The company concluded: “With the ability to maintain this high level of throughput across a variety of ore types without compromising the fineness of their product, Enduron HPGRs represent an ideal, energy-efficient addition to most pebble crushing circuits.”

TAKRAF to focus on HPGR, technical studies and data collection at Bauma

Tenova TAKRAF says the company’s high pressure grinding roll (HPGR) technology, among other developments, will be highlighted at the upcoming Bauma fair in Munich, Germany, on April 8-14.

The company said, for the first time, show visitors will be able to have a complete overview of the company’s entire service portfolio, which ranges from project development services to technical studies on comminution and minerals processing, innovative fabrication solutions, various technical services and comprehensive after-sales support.

“With a view to further developing their capabilities within the market of the comminution industry, TAKRAF continues to develop their range of roller presses, with a scale model of a HPGR on display at the booth (pictured),” the company said.

Two of these machines are being manufactured at the company’s specialised fabrication facility in Lauchhammer, Germany. These machines can each handle more than 907 t/h of cement clinker, with each machine incorporating rolls with a diameter of 1,800 mm and a weight of more than 450 t per roller.

“In order to meet the challenging longevity requirements of such a machine, each roll surface is protected from wear by weld hardfacing for cement applications, and with tungsten carbide inserts for ore processing,” TAKRAF said.

The company continued: “With the integration of the well-known DELKOR and Tenova Advanced Technologies (formerly Bateman Advanced Technologies) brand of products into TAKRAF as specialised product lines, the company’s portfolio for the minerals processing and beneficiation sectors has been considerably enhanced.”

At Bauma, visitors will be able to focus upon the company’s capabilities in minerals processing, including solvent extraction and lithium recovery; as well as flotation, thickening, filtration and dry stack tailings, according to TAKRAF.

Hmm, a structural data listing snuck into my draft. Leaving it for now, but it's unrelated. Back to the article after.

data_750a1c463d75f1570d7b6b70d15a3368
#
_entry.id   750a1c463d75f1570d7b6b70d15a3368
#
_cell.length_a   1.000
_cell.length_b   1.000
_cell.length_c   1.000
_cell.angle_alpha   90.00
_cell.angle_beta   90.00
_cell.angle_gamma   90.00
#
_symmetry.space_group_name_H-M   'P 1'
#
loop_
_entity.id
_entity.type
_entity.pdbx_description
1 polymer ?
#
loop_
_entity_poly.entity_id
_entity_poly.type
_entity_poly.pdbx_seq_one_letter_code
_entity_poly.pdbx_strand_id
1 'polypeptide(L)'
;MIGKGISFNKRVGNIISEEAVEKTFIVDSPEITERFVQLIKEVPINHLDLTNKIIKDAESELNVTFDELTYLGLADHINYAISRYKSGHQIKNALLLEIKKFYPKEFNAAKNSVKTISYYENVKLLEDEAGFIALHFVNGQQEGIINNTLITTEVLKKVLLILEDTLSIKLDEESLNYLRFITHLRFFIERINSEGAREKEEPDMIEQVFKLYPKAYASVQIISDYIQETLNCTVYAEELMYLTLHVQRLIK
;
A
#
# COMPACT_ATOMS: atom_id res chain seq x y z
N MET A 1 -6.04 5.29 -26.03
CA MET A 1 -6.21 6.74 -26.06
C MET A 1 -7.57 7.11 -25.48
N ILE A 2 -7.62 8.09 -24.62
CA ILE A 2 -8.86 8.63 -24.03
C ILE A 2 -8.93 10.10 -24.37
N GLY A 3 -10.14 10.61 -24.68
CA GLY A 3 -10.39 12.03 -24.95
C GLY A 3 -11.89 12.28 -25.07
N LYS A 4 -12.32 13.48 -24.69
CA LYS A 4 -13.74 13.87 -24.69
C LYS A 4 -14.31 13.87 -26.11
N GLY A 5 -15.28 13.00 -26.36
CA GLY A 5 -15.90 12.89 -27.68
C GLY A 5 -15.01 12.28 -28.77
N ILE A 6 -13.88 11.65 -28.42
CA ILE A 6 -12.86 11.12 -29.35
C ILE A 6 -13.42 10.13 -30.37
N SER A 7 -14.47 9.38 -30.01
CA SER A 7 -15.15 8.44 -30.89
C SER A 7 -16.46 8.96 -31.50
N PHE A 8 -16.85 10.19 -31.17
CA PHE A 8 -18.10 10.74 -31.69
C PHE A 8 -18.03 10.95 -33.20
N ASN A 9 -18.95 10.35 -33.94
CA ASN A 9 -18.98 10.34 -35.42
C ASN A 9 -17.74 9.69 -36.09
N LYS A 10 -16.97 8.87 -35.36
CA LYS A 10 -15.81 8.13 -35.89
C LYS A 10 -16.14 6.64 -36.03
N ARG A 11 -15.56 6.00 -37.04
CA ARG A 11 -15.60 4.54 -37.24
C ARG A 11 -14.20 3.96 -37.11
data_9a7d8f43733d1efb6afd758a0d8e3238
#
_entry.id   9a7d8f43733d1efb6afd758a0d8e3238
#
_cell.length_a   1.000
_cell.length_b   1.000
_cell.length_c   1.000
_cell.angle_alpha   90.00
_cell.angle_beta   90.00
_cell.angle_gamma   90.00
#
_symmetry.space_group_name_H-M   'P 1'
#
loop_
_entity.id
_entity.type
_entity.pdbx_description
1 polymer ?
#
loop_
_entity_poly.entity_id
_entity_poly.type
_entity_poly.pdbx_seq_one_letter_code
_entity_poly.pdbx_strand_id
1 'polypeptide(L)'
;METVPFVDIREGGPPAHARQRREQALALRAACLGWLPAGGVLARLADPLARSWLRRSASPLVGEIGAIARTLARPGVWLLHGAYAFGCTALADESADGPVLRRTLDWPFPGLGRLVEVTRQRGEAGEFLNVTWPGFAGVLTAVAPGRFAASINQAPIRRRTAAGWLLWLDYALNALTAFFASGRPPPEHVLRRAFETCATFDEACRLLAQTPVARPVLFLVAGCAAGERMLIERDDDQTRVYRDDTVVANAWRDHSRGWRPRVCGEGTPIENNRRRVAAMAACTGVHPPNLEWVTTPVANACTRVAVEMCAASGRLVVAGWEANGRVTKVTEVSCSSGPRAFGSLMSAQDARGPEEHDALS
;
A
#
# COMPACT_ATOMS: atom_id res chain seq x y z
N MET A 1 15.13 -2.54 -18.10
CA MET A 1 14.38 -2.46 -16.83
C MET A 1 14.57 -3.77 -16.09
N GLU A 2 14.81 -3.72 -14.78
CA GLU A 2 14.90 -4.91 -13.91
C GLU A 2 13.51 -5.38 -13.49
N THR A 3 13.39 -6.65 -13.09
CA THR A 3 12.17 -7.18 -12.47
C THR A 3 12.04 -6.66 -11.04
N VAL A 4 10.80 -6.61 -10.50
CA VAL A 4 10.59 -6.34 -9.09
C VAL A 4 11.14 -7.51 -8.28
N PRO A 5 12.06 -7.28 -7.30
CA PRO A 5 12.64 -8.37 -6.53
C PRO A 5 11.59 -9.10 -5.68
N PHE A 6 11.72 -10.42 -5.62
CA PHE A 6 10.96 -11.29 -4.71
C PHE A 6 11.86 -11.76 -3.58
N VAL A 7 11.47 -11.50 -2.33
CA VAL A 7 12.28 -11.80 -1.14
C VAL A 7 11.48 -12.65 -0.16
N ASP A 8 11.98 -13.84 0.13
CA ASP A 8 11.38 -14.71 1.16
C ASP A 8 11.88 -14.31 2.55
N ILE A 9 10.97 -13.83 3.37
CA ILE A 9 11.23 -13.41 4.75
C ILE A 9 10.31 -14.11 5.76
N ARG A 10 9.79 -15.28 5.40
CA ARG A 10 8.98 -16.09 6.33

The company will also use the event to highlight its Mining Technology Centre, TAKRAF said.

“Technical studies, which compare the techno-economic aspects of different system or equipment layouts are an intrinsic part of every investment process. The quality of the study strongly depends on the experience of the study team and the level of customer involvement,” the company said.

“Based upon a common understanding of the weighting of all such decision criteria, the transfer of technical and operational experience and expertise, even beyond their own portfolio, is a key driver in enabling the customer to make a competent decision regarding the optimal solution for the specific conditions of their particular mine.

“More and more customers appreciate the added value provided by the studies as part of the engineering service portfolio, and for this reason, the company has decided to restructure and tailor their services even better in order to best meet customer requirements.

“TAKRAF’s Mining Technology Centre will be present and on hand to present the myriad of possibilities and benefits of innovative study approaches to demonstrate they are pursuing this strategy together with their customers.”

TAKRAF said, in order to provide additional benefits and services to the company’s customers based on new digital technologies, several R&D projects in the field of the industrial internet of things have also been advanced.

“In an attempt to find the most suitable technology, which results in the greatest possible benefit for the customer, first pilot machines were equipped with remote data collection and evaluation systems.

“Utilising a combination of edge computing and a proprietary azure-based platform established by Tenova, TAKRAF is able to develop applications that provide valuable insights of the company’s machines through modern and intuitive interfaces across any remote location.

“First results evince that this information can greatly assist in reducing downtime by identifying problems before they escalate into major issues and optimizing machine design, operation and performance.”

Implementation of more advanced analytics and machine learning strategies are currently on the company’s R&D agenda, TAKRAF said. “In addition, remote support solutions can also be offered.”

The company said: “This enables a remote experts-team to provide on-site assistance to the local commissioning or maintenance personnel using smart glasses and an appropriate software tool.

This is a great solution for reducing reaction times and as a side effect for reducing or even avoiding costs for expensive and time-consuming trips to the destination area.”

The company’s stand will be located in hall C2, stand 349 at Messe München in Munich, Germany, during the event.